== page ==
Reasons for Mergers

In general, a merger can be defined as the integration of an acquired company into the existing, acquiring company. In terms of finance, an acquiring company purchases the majority of shares from the acquired company, thus merging both assets into one expanding share. A merger tends to be a permanent arrangement and usually the company who acquires the shares retains its namesake. The International Competition Network identifies three major types of merger transactions: Share Acquisitions, Asset Acquisitions, and Joint Ventures. A share acquisition is defined by obtaining a controlling equity interest in the target such that it can exercise ‘decisive influence’ over the target’s business operations. On the other hand, an asset acquisition is defined as a “buyout strategy” in which valuable elements – rather than shares – of a financially unstable company are purchased. Furthermore, the acquiring company can choose which specific assets or liabilities it wants to purchase. Finally, a joint venture is defined as a partnership between two companies which participate in a transaction of shared risks and assets for mutual benefit. Joint ventures are commonly proposed to domestic companies of a designated region by foreign companies who wish to expand their markets. In this transaction, the foreign company usually provides an advantage in technology and materials while the domestic company provides established contacts, brand recognition, and fulfillment of required government procedures.

Synergy: Main Reason for Mergers

Synergy is the belief that current productivity levels and overall value of two separate companies will be greater following the integration of both. The four elements which comprise synergy: cost, revenue, market power, and intangibles. A cost synergy implies reducing overall organizational costs of administration and sales, as well as promoting functional consolidation and optimizing sales force and distribution, among others. Revenue synergies are associated with increasing volume of sales by selling products throughout a variety of markets with the intention of reducing fixed production costs. Market power is related to the acquisition of a competing market in order to maintain or increase product prices. Finally, intangibles refer to the ability to successfully transfer expertise and brand-name power to the acquired company. Synergies provide a company with the motivation necessary to pursue a merger.

Supported by the various synergies are various strategic reasons for pursuing a merger. Five particular objectives to be fulfilled by mergers: geographic market consolidation, extension of technology, services or products, and geographic market expansion, among entering a new business and vertical integration – which is the process of becoming a supplier or distributor in order to increase company value.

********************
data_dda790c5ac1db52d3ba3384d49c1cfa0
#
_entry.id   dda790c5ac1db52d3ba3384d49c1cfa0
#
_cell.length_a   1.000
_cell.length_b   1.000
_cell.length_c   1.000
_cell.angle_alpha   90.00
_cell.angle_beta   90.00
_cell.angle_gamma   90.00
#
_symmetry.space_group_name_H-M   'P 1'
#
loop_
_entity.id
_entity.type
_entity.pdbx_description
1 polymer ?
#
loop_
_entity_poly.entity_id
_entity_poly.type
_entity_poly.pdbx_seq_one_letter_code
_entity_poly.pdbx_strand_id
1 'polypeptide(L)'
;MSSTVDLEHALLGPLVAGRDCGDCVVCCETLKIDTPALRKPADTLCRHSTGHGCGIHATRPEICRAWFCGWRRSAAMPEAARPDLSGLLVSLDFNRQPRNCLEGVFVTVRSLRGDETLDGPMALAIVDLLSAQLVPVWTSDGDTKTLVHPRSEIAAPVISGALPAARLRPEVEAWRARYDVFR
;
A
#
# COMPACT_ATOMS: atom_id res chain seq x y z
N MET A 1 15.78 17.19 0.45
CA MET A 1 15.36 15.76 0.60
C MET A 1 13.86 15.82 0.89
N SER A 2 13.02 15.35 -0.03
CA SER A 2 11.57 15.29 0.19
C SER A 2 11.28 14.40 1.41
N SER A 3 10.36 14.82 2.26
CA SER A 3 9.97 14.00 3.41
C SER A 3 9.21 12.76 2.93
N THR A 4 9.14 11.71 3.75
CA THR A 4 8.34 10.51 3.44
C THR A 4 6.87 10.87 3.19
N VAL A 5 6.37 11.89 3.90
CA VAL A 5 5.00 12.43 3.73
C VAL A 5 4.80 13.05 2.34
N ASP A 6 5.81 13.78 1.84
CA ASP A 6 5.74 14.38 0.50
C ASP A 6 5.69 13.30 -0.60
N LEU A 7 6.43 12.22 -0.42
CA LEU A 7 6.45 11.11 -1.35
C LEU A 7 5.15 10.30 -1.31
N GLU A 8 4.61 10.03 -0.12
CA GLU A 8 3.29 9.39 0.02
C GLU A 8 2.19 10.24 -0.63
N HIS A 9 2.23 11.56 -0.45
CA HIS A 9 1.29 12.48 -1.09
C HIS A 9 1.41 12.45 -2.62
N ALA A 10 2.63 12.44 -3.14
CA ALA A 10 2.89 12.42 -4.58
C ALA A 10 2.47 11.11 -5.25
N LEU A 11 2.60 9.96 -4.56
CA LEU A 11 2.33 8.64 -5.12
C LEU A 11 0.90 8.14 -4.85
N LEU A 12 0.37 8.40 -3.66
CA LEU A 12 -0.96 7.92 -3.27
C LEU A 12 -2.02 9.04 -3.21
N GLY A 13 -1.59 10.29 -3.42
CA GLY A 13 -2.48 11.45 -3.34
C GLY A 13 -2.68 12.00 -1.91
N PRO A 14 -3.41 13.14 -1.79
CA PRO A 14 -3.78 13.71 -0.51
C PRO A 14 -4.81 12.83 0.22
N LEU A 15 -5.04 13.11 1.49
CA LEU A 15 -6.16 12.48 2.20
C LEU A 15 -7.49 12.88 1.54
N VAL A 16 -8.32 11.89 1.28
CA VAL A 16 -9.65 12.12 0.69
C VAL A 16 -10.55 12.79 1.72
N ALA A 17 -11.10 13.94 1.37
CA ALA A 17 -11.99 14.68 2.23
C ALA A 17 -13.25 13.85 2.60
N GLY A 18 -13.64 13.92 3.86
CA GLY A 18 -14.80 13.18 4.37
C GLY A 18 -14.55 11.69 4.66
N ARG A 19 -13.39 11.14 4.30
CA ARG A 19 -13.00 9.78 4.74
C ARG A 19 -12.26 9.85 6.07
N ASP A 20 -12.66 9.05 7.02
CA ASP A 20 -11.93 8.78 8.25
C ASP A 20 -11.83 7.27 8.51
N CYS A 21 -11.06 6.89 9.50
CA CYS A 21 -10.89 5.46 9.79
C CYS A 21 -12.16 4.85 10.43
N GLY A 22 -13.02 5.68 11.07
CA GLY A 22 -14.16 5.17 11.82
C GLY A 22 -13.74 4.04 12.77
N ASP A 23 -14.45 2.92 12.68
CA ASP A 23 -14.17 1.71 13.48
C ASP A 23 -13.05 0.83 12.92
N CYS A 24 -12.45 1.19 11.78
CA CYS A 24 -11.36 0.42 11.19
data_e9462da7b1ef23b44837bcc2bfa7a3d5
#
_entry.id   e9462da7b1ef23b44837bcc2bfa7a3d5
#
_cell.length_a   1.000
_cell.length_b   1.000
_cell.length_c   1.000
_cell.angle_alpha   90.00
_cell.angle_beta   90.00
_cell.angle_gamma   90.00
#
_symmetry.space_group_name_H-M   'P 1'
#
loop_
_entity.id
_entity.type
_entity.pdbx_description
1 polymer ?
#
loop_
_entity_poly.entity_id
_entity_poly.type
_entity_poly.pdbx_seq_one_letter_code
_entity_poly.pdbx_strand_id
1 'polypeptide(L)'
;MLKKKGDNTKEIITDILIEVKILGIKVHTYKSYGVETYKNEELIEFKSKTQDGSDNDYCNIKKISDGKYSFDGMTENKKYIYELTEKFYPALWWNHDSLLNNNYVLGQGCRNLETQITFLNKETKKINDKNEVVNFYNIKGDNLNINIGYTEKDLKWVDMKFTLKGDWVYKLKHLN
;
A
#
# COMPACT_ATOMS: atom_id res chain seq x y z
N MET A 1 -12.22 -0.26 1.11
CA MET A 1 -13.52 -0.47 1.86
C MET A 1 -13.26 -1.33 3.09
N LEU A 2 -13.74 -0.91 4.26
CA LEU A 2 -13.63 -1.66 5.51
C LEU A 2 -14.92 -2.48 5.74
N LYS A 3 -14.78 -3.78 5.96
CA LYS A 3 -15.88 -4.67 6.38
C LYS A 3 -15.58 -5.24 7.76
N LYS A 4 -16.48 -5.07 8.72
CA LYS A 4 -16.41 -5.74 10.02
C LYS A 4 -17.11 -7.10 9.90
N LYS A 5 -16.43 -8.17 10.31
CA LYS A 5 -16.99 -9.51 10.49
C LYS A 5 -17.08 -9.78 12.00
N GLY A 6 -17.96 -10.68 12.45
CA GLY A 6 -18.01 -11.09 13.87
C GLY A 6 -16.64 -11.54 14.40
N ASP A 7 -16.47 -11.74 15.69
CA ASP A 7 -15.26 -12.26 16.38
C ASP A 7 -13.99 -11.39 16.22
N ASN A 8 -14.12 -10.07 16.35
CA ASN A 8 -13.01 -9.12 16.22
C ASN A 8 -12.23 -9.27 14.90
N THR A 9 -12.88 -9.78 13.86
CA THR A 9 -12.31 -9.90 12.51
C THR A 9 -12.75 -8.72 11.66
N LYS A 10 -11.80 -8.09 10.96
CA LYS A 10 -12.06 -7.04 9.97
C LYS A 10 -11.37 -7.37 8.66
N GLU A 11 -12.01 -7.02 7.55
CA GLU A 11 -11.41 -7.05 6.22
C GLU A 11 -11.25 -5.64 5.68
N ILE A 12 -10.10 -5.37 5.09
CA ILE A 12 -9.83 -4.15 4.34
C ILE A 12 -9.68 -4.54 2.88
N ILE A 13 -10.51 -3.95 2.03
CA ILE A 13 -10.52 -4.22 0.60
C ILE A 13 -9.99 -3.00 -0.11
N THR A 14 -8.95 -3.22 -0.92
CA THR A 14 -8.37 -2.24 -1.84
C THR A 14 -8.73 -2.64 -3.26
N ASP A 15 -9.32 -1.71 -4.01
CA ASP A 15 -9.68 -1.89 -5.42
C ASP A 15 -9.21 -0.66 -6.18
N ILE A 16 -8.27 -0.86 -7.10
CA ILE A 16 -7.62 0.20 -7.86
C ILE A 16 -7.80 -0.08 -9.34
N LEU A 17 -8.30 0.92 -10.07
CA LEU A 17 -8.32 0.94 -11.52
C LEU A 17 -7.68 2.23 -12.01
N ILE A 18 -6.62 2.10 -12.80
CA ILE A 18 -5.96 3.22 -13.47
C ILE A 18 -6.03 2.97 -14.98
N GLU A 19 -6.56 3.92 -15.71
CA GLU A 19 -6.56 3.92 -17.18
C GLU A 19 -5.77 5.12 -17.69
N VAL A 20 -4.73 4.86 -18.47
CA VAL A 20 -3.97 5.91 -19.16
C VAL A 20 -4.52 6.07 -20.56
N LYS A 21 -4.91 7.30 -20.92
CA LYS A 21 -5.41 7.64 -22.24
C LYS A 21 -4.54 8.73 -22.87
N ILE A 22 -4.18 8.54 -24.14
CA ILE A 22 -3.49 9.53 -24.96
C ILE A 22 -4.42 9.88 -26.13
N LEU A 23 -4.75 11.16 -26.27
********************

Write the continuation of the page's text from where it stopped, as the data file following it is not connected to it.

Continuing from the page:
Once a company has been acquired and the merger fulfilled, it is important to fulfill certain variables in order to achieve a smooth transition of company management. The level and speed of integration are crucial to organizational adaptation and will vary in success depending on applied integration strategy, organizational culture, and employed acculturation strategies. Acculturation refers to the process in which the acquired company adopts the acquiring company’s organizational culture as its own. It is argued that a successful integration of company values is a greater predictor of overall company progress than financial or strategic factors. An acquired company which retains a high degree of autonomy and cultural identity is indicative of a successful integration. However, a company which abandons its cultural identity and structure in favor of the acquiring company’s identity suggests previous failure and distrust of proper capacities to succeed. Quality of communication is also a fundamental factor in achieving post-merger success. Poor communication between organizations can lead to a perceived lack of trust and caring by the acquired company, as well as a decrease in commitment and satisfaction. In addition, the degree of retained autonomy displayed by the acquired company directly relates to the level of integration achieved by the company: A higher level of autonomy is suggestive of a low level of integration, and vice versa. Although a certain level of autonomy can be beneficial for the acquired company, it can prove to be counterproductive if it does not correspond to the defining terms of the merger acquisition.

Mergers and  Importance of Organizational Change

Change provides a company with the opportunity to develop, expand, and progress. Future-oriented theories define organizational change as the process of setting, executing, and renewing company goals in order to achieve an ideal state of relevance and innovation. Similarly, life-cycle theories explain change as an externally-dependent process which evolves through various stages: birth (or emergence), growth (or development), maturation, and decline. Finally, dialectical theory compares organizations to multicultural societies with clashing values which generate change. In any case, an organization which embraces change demonstrates its capability to adapt and thrive on an ever-evolving marketplace. Similarly, employees who adapt to implemented organizational changes experience enhanced satisfaction in their performance, additional to as a greater sense of involvement in their work environment. If embraced properly, positively-promoted change can create a stimulating environment ripe for innovation, as well as a renewed sense of commitment to the company. Thus, effective leadership during transitional states of implemented change is crucial to decreasing employee stress while increasing overall productivity.

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